Multi-tasking

Practice may help you to really multitask

Many people like to think they can multitask, but they probably can’t – at least not effectively. As Cosmos has reported previously, neither gender is very good at it.

The reality is that despite the brain’s remarkable flexibility and billions of neurons, it struggles to do more than one thing at a time – and trying to make it do more can cause problems.

“Multitasking costs the global economy an estimated $450 billion annually in lost productivity and has also been estimated to triple error rates in busy environments, such as when busy doctors make medical decisions,” says psychologist Kelly Garner from Australia’s University of Queensland.

There is an upside, however. Garner and colleagues say they have discovered a missing piece in the brain’s efforts to multitask and showed that practice can mitigate its limitations.

The neural networks involved in multitasking were previously linked with the brain’s extensive outer layer – the neocortex – but Garner says there are lots of theoretical reasons to believe deeper brain structures such as the striatum are involved.

Her team tested this idea by investigating how “coupling” between the neocortex and striatum changes with multitasking and how it might improve with practice.

“Coupling can be thought of as how activity in one brain region affects the rate of change in the activity of its coupled brain region,” she explains. “We take this as a proxy of the extent to which two brain regions could be sharing information with each other.”

The researchers recruited 100 volunteers to familiarise them with computerised motor-sensory tasks which they then performed while being scanned with functional magnetic resonance imaging (fMRI) before and after a week of solid practice on 3000 trials.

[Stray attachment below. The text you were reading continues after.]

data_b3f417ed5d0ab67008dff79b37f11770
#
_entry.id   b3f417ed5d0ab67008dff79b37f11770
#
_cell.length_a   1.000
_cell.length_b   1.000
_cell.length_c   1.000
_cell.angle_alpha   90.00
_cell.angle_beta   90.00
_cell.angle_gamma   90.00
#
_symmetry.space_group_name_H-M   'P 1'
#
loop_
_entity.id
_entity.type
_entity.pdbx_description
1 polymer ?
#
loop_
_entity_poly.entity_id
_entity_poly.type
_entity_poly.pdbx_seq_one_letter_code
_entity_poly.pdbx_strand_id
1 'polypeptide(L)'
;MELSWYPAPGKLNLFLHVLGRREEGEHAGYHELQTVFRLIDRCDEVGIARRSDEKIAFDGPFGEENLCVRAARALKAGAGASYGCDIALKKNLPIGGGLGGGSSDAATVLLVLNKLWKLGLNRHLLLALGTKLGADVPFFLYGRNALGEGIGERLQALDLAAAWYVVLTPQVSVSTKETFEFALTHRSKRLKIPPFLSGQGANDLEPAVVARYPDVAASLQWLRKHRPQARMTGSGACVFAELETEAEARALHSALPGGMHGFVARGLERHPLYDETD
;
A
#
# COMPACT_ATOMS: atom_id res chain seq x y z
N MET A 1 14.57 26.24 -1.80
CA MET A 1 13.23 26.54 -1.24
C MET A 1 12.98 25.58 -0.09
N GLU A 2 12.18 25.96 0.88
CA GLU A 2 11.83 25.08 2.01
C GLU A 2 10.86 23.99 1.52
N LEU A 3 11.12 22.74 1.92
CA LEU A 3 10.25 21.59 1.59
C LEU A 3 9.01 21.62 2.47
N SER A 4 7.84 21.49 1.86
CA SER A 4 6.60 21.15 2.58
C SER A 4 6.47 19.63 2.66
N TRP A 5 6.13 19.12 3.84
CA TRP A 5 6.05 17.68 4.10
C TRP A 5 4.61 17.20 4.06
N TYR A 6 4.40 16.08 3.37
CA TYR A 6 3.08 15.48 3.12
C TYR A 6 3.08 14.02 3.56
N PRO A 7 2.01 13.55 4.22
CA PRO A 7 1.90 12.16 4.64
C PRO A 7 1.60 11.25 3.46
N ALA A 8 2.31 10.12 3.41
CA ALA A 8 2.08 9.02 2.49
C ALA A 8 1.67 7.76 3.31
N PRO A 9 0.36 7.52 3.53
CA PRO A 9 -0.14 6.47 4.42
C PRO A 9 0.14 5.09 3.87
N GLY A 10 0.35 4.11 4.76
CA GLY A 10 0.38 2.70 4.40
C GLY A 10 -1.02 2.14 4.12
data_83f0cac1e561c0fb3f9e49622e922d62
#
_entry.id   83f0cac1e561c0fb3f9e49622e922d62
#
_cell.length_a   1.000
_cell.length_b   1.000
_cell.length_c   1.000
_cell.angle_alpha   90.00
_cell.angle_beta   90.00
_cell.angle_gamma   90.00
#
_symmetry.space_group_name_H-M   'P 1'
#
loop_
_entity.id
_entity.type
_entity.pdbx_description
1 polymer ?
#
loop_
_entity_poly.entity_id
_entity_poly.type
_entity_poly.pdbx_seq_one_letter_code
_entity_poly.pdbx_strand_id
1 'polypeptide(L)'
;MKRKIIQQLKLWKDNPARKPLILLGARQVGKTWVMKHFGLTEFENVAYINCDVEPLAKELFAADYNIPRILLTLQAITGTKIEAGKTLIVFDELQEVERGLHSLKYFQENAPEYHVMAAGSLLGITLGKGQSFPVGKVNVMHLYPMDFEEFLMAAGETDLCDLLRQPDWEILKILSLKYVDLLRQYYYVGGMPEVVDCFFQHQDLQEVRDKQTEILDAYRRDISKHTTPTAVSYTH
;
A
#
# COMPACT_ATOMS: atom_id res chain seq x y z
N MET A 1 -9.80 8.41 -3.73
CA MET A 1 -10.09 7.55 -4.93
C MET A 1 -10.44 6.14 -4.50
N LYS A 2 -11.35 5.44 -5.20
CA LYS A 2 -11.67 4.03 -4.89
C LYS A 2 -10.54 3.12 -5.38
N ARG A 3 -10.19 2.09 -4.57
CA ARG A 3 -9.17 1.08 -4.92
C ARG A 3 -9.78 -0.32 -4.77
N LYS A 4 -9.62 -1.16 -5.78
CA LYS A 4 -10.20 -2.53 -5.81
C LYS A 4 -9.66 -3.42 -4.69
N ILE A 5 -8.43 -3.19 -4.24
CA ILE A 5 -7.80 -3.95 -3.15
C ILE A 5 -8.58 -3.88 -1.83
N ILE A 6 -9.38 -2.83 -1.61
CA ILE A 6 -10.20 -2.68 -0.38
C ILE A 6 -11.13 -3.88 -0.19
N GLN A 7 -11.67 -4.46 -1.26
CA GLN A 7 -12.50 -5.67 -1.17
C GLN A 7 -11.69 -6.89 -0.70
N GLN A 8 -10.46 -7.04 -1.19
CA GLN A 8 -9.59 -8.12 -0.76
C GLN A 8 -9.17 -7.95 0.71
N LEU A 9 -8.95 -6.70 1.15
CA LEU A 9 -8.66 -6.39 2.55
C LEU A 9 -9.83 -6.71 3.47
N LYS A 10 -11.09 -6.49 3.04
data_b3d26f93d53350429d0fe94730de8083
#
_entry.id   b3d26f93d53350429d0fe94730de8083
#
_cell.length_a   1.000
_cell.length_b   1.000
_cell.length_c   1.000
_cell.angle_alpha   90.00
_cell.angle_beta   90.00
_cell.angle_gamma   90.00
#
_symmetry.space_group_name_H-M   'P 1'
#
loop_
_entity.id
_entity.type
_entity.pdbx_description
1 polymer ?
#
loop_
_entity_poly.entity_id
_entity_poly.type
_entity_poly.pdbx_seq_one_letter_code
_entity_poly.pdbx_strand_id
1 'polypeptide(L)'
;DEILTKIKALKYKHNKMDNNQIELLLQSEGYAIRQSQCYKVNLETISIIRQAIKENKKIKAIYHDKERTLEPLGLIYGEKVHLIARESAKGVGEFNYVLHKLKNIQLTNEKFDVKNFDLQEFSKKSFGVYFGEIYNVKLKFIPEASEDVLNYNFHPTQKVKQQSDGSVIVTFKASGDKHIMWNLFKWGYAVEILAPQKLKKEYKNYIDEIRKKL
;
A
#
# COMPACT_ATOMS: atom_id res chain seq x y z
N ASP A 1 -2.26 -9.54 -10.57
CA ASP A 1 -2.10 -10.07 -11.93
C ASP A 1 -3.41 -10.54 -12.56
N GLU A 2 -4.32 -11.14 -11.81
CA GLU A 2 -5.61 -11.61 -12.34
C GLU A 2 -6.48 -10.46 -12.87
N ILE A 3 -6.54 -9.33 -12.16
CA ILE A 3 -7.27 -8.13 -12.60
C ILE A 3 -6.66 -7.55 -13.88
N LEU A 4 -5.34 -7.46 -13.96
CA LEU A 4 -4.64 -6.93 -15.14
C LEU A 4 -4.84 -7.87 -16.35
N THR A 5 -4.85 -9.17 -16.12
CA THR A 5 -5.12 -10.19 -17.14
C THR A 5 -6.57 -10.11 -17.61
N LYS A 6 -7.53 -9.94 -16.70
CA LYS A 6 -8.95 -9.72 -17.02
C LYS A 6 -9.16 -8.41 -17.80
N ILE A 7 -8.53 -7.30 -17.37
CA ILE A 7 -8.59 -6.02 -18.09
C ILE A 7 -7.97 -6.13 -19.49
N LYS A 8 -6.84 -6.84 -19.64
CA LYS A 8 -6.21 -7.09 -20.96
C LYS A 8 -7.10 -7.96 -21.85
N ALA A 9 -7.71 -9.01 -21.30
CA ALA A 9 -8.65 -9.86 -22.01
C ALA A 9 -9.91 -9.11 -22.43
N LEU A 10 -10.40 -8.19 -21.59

Half were instructed to use their middle or index finger on one hand to press a button when they saw one of two shapes and from the other hand if they heard one of two tones, either separately (single task) or together (multitask). The rest performed a different, complex task not expected to require multitasking performance.

Then the researchers applied modelling to quantify how much coupling changes between brain regions within the neocortex or between the striatum and neocortex.

Multitasking consistently recruited connectivity between the outer and inner brain regions, specifically the putamen in the striatum, and the extra cost of doing this was reduced after practice.

The team suggests impaired performance on more than one task can be at least partly attributed to the speed at which the putamen can communicate with the relevant cortical areas, although Garner says this is just one piece of a bigger puzzle.

“[T]his is just an early snapshot on the consequences of long term learning,” she says, “and it is likely that there are many more brain changes to be observed as people practise a skill or task over months and years.”

The research is published in the journal eNeuro.

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